January 12, 2006
Nashville-- Sometimes, the old ways of solving problems work best. At a time when people are rather concerned about paying much higher heating bills- as much as 35% more for gas-- a Nashville woman has found a way thumb her nose at those increasing prices.
Few people have the best of both worlds, especially during the winter months, when they can stay toasty warm without spending a lot of money for heat. "What's any more comfortable? It's the most comfortable heat you can have," says Donna Nelms, as she opens a box holding several 16-inch sticks of seasoned hardwood.
Year in and year out, she beats the high costs of heating her home without sacrificing comfort, or worrying about how to pay for it. "A lot more comfortable," says Donna, referring to her wood burning stove, built by the Atlanta Stove Works.
Donna and her late husband always wanted such a stove, and so they added to their modest home so they could have one. That was almost 30 years ago, and the stove provides more than enough heat for her home and it doesn't cost her anything.
Nothing. Donna's children give her a stack of wood each year, about a chord's worth, often more than enough to get her through a cold winter. If she had to buy the wood, Donna estimates that it might costs her $15 a month, a bargain by today's standards, when the US Energy Information Administration predicts a 50% increase in what people will pay for gas this winter and 30% more heating oil.
Even considering the economics, Donna likes to remember the old days when she grew up warmed by a wood burning stove. "You can take the girl out of the country, but you can't take the country out of the girl," says Donna.
She has a lot of company around the country. An industry trade group estimates sales of wood burning stoves have jumped about 10 percent in the past year fired, in part, by much higher natural gas and oil prices.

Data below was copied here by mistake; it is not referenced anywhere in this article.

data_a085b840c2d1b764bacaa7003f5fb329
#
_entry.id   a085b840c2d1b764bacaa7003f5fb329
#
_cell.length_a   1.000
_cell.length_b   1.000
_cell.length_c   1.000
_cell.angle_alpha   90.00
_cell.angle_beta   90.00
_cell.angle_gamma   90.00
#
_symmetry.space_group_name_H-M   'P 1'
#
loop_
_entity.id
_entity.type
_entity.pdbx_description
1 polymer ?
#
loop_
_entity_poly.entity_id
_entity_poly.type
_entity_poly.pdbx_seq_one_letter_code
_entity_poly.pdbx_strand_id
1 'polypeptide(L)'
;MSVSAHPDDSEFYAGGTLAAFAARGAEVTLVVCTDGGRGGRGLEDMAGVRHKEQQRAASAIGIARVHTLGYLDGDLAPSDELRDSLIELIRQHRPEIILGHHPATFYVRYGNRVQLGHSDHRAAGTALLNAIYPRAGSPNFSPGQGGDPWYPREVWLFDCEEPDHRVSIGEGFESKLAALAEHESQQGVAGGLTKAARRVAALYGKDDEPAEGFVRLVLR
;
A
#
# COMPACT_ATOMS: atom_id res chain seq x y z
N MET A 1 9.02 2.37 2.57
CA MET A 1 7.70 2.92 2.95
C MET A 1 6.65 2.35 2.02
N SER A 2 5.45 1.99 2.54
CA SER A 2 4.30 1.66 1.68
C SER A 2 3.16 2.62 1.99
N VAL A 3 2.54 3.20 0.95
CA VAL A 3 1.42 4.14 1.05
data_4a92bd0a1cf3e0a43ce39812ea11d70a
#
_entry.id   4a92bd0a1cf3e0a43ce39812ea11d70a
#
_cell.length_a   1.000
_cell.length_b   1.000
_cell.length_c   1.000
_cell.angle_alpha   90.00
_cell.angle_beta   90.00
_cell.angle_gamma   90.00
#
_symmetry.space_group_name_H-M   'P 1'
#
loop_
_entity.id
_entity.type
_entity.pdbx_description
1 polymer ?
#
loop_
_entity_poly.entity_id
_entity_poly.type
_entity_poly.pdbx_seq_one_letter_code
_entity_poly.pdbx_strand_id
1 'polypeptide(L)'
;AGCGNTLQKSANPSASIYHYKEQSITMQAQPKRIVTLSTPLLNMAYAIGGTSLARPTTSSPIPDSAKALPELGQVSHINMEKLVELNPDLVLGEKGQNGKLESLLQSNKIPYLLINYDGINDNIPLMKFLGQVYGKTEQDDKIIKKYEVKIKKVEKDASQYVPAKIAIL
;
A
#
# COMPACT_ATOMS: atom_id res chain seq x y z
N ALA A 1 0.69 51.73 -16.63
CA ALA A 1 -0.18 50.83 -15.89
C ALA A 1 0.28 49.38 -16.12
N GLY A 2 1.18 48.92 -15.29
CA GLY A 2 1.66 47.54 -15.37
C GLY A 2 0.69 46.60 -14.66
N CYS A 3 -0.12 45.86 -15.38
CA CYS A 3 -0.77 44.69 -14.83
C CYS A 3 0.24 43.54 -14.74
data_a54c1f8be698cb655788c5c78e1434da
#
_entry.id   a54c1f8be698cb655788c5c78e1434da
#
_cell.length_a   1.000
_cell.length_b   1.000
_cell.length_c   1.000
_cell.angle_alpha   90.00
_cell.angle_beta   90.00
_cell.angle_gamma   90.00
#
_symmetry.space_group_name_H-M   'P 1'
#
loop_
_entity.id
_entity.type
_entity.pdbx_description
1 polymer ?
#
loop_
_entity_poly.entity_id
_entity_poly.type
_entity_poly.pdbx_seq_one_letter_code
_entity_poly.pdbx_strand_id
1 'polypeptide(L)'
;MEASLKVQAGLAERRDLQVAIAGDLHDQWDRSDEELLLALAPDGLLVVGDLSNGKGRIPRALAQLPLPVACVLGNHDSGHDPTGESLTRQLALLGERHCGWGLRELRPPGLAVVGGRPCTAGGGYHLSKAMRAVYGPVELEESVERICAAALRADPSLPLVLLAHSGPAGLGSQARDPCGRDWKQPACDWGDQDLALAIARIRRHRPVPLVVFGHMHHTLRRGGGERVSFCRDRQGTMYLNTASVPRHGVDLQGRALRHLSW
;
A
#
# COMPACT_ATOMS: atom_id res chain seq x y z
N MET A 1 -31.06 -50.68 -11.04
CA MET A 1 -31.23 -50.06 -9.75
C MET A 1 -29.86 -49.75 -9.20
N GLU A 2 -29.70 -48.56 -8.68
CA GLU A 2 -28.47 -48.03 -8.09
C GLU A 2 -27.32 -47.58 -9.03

Donna is rather attached emotionally to her stove. "Most anything else you can have, but you can't have this stove," says Donna with a smile.
Her daughter wanted Donna to give her the stove, but she wouldn't consider it, saying the daughter could have it at her mom's death. Donna has an electric stove that looks new, and a microwave oven in her kitchen. "I'll keep the microwave for a quick cup of coffee," she says.
She uses the wood burning to cook meals during the winter. "You can put four or five pots on here at the same time," says Donna, who has been known to cook a holiday meal on the old stove at her family's request. Her family believes strongly that food prepared on the wooden stove tastes better than when it's prepared in a conventional or microwave oven.
Her wood burning stove is rather basic and it doesn't have a thermostat. "You can control the heat with a damper," says Donna who often cooks biscuits in the oven. "After you use it a few times, you know just about how to do it," says Donna who found it easy to learn how much to open the damper to get the desired cooking temperature.
The old stove has a disadvantage. "You got to keep putting wood in it. You need to get up anyway," says Donna.
But other than a minor inconvenience, Donna finds the old fashioned way works best for her because there's no place like a warm home.